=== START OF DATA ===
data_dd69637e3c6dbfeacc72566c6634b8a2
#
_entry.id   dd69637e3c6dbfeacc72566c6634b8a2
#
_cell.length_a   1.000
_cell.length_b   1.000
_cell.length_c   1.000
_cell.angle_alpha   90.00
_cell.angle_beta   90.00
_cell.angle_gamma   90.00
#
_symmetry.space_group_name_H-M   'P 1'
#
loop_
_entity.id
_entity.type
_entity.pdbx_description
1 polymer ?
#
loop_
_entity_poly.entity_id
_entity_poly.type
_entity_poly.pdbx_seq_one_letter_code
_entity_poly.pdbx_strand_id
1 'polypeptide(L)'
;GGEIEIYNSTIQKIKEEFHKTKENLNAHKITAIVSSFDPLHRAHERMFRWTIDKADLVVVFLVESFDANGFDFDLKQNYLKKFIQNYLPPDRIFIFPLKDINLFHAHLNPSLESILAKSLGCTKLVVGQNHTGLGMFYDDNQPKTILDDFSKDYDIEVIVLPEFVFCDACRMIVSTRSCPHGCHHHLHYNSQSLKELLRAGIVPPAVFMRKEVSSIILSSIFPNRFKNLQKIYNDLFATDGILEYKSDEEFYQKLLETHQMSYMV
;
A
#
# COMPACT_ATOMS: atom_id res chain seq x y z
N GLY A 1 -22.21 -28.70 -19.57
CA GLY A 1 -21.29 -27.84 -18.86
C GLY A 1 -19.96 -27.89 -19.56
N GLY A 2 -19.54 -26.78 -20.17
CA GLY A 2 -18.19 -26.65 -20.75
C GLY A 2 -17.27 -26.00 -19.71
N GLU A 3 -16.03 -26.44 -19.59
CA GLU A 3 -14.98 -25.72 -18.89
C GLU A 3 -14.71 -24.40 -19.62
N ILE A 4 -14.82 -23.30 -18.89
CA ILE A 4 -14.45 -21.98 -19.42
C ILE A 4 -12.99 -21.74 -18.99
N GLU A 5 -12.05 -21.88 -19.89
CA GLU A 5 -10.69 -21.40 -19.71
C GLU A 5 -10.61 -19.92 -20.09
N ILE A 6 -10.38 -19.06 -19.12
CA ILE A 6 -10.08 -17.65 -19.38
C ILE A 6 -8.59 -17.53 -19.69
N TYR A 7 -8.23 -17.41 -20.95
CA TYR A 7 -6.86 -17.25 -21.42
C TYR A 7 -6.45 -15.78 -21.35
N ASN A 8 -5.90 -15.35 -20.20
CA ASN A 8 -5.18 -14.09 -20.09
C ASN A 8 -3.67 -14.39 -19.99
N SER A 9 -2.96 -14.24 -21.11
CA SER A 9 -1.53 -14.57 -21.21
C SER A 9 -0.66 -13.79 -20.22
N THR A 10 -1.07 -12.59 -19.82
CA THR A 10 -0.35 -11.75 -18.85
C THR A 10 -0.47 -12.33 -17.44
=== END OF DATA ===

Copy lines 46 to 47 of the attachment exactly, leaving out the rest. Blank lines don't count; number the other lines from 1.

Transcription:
N ILE A 6 -10.38 -19.06 -19.12
CA ILE A 6 -10.08 -17.65 -19.38